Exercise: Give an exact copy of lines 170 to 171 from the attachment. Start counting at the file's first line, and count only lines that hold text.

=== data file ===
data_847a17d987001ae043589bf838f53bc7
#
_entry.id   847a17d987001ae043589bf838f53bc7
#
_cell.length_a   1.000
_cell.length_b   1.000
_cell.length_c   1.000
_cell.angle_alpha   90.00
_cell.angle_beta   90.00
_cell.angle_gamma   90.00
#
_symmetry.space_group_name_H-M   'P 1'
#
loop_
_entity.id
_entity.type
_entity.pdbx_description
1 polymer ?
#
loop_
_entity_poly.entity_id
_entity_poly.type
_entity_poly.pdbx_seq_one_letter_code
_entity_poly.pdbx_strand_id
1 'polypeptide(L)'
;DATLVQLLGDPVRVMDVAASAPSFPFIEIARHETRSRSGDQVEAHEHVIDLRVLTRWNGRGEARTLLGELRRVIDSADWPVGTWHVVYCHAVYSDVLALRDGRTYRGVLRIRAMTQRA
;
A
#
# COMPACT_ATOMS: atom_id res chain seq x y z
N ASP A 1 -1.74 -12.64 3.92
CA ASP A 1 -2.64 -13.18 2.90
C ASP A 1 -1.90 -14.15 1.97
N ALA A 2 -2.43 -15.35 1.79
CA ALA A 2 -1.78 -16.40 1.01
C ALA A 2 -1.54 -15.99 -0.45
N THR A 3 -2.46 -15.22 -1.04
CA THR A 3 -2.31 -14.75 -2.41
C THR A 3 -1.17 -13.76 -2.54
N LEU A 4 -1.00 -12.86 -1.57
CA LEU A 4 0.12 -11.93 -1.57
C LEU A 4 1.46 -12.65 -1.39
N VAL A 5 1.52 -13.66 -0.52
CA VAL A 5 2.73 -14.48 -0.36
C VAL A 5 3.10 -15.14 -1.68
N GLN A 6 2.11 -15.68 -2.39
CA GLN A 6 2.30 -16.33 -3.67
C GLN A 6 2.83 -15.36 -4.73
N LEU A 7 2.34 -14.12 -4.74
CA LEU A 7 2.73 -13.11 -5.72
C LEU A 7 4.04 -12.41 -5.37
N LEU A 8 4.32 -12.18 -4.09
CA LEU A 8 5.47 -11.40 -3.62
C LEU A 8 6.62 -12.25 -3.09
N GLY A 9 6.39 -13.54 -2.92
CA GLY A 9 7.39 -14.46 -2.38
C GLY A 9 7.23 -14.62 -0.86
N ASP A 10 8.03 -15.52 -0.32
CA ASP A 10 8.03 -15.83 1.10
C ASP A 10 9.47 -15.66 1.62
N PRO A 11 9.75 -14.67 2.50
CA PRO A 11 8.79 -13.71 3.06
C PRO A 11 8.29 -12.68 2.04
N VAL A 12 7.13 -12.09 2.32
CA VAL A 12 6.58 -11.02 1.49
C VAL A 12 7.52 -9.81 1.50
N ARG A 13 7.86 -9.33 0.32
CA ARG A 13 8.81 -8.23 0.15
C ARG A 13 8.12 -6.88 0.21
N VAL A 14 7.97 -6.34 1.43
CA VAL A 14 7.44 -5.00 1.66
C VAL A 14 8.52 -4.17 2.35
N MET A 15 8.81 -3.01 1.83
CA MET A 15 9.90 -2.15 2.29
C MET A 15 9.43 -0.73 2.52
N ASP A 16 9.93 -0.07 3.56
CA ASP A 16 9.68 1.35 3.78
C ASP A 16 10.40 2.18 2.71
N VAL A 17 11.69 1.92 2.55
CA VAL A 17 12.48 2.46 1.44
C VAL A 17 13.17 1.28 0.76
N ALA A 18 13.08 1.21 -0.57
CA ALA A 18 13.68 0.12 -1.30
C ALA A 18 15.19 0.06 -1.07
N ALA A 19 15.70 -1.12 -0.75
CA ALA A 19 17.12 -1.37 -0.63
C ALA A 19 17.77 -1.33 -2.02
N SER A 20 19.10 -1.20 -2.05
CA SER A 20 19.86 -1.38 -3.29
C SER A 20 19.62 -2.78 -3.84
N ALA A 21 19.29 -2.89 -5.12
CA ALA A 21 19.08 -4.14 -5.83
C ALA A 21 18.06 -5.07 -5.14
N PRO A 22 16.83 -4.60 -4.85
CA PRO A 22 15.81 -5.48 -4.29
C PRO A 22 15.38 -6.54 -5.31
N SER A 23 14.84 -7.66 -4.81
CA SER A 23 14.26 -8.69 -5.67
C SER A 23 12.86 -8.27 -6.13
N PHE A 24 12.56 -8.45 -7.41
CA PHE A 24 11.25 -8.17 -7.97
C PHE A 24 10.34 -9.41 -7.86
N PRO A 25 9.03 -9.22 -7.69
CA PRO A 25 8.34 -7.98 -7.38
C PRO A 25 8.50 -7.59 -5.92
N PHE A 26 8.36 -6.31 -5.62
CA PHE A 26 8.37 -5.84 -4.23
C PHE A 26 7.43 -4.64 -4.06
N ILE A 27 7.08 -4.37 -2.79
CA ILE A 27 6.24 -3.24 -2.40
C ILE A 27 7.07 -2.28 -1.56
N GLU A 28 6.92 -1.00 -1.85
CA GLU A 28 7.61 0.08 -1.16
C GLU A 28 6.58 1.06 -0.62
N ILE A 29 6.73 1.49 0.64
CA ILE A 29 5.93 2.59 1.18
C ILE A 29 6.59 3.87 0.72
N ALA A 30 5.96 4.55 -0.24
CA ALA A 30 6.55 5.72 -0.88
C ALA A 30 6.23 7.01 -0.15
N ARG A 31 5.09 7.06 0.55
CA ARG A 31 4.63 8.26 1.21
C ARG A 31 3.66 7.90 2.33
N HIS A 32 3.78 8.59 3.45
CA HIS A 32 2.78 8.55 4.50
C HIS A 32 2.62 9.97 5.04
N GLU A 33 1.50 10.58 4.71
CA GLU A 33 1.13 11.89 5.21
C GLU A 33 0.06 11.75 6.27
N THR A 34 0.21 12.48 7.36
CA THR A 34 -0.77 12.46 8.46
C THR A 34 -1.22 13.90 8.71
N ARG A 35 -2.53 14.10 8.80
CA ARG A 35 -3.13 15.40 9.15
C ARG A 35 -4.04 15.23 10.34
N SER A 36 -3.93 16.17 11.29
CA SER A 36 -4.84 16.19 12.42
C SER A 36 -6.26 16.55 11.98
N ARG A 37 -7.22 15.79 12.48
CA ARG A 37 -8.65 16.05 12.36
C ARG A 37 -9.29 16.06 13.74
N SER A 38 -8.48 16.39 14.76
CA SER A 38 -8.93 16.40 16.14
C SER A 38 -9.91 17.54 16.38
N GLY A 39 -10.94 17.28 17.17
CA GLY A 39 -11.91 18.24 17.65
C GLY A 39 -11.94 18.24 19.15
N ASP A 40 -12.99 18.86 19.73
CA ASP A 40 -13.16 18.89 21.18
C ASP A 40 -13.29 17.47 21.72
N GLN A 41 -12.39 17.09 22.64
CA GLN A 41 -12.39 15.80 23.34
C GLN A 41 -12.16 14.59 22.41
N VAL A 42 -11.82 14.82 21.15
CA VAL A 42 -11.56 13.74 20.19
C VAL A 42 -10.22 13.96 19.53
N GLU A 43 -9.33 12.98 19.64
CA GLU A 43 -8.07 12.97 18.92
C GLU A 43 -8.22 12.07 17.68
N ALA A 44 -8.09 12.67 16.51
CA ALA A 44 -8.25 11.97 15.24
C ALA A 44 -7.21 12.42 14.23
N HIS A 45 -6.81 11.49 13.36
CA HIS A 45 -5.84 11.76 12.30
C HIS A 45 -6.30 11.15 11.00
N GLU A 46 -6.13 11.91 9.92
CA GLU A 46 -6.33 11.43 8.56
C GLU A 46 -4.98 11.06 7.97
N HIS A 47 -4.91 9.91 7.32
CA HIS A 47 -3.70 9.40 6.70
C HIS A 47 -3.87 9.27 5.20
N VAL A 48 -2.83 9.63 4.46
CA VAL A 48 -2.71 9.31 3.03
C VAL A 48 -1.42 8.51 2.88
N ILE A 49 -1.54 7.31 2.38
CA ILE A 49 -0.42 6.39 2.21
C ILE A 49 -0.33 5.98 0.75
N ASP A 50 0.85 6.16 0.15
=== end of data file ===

CA HIS A 47 -3.70 9.40 6.70
C HIS A 47 -3.87 9.27 5.20